I'll never forget after my dad died some years back, I hung onto his answering machine.
In fact, for weeks after he passed away, I'd call up his now suddenly empty house just to hear the message. To hear those innocuous words, "Please leave a message at the beep."
It was hard to let go. It still is. It's why I clung to his forwarded mail and reminders of Air Force reunions he could now never attend.
What's got me remembering all this is a sad little item in today's World Trade Center buildings long gone. Thousands of tenants long dead.
Their mail still coming — five years later.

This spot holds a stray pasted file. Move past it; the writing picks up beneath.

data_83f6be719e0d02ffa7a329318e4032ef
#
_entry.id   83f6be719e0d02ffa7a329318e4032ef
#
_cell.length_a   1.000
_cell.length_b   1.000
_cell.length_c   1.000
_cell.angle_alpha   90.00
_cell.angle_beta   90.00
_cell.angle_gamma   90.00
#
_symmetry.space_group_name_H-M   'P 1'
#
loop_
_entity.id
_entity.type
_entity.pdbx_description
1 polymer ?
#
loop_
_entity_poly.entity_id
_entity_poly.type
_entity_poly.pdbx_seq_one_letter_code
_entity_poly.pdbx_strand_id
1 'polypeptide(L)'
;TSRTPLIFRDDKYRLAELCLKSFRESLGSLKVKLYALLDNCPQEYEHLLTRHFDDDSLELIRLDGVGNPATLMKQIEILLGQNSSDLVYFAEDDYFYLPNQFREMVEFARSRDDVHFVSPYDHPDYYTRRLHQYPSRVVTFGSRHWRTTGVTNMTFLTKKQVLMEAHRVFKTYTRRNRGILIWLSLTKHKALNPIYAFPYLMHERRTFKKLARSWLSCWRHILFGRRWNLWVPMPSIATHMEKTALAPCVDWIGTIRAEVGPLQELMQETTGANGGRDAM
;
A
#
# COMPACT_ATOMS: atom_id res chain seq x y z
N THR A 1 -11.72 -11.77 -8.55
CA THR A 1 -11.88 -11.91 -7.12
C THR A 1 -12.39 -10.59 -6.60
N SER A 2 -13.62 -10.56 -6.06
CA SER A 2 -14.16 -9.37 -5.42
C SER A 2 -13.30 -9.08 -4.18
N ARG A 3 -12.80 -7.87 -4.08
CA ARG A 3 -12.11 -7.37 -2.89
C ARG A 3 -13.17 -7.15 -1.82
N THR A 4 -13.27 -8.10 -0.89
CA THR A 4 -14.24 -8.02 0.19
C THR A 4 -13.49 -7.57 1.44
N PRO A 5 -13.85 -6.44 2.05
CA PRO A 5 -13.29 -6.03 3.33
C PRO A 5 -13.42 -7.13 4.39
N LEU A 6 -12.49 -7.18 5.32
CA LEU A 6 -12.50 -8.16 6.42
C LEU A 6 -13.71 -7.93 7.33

Phone bills, cable bills, junk mail, all sorts of mail. Most of them sent by companies that forgot to update, or forgot to care. Dutifully shuffled and stacked at a post office across the street from where the towers once stood, but stand no more.
The stuff of our everyday life for whom there is no life.
I'm not sure relatives will see this mail. I'm not sure they will want to.
In a weird way it might be reassuring to see their loved ones names attached to the day-to-day routines of life. Until you come to realize they are not.
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